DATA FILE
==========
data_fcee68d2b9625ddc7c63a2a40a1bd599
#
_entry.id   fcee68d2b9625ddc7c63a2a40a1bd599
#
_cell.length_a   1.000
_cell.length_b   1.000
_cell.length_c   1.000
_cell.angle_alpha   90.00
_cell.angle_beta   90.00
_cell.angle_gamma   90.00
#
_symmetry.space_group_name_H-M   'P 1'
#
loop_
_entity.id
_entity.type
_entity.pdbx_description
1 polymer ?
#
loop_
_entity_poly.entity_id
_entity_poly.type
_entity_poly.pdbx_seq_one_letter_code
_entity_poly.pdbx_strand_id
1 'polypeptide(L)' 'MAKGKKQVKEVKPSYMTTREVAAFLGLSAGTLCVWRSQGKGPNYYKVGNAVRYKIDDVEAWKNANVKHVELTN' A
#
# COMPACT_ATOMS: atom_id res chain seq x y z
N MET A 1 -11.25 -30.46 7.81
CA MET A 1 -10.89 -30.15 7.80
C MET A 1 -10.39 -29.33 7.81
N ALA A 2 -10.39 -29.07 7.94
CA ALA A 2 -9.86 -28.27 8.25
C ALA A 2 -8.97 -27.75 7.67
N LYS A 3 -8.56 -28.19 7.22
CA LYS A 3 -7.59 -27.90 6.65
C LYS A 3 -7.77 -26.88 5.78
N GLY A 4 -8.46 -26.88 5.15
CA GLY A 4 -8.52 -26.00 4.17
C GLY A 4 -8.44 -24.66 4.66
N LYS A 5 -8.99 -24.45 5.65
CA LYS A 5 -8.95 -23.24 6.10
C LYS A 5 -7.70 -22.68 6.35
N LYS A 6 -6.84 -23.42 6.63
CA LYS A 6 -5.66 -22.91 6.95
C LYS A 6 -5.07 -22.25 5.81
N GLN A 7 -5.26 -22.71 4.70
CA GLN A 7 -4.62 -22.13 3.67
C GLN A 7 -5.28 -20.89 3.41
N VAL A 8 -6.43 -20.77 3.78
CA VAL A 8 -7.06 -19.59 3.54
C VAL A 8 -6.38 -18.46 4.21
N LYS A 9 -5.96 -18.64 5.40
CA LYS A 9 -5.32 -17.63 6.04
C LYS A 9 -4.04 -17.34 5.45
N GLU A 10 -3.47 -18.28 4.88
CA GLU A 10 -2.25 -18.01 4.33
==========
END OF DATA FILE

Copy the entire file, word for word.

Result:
data_fcee68d2b9625ddc7c63a2a40a1bd599
#
_entry.id   fcee68d2b9625ddc7c63a2a40a1bd599
#
_cell.length_a   1.000
_cell.length_b   1.000
_cell.length_c   1.000
_cell.angle_alpha   90.00
_cell.angle_beta   90.00
_cell.angle_gamma   90.00
#
_symmetry.space_group_name_H-M   'P 1'
#
loop_
_entity.id
_entity.type
_entity.pdbx_description
1 polymer ?
#
loop_
_entity_poly.entity_id
_entity_poly.type
_entity_poly.pdbx_seq_one_letter_code
_entity_poly.pdbx_strand_id
1 'polypeptide(L)' 'MAKGKKQVKEVKPSYMTTREVAAFLGLSAGTLCVWRSQGKGPNYYKVGNAVRYKIDDVEAWKNANVKHVELTN' A
#
# COMPACT_ATOMS: atom_id res chain seq x y z
N MET A 1 -11.25 -30.46 7.81
CA MET A 1 -10.89 -30.15 7.80
C MET A 1 -10.39 -29.33 7.81
N ALA A 2 -10.39 -29.07 7.94
CA ALA A 2 -9.86 -28.27 8.25
C ALA A 2 -8.97 -27.75 7.67
N LYS A 3 -8.56 -28.19 7.22
CA LYS A 3 -7.59 -27.90 6.65
C LYS A 3 -7.77 -26.88 5.78
N GLY A 4 -8.46 -26.88 5.15
CA GLY A 4 -8.52 -26.00 4.17
C GLY A 4 -8.44 -24.66 4.66
N LYS A 5 -8.99 -24.45 5.65
CA LYS A 5 -8.95 -23.24 6.10
C LYS A 5 -7.70 -22.68 6.35
N LYS A 6 -6.84 -23.42 6.63
CA LYS A 6 -5.66 -22.91 6.95
C LYS A 6 -5.07 -22.25 5.81
N GLN A 7 -5.26 -22.71 4.70
CA GLN A 7 -4.62 -22.13 3.67
C GLN A 7 -5.28 -20.89 3.41
N VAL A 8 -6.43 -20.77 3.78
CA VAL A 8 -7.06 -19.59 3.54
C VAL A 8 -6.38 -18.46 4.21
N LYS A 9 -5.96 -18.64 5.40
CA LYS A 9 -5.32 -17.63 6.04
C LYS A 9 -4.04 -17.34 5.45
N GLU A 10 -3.47 -18.28 4.88
CA GLU A 10 -2.25 -18.01 4.33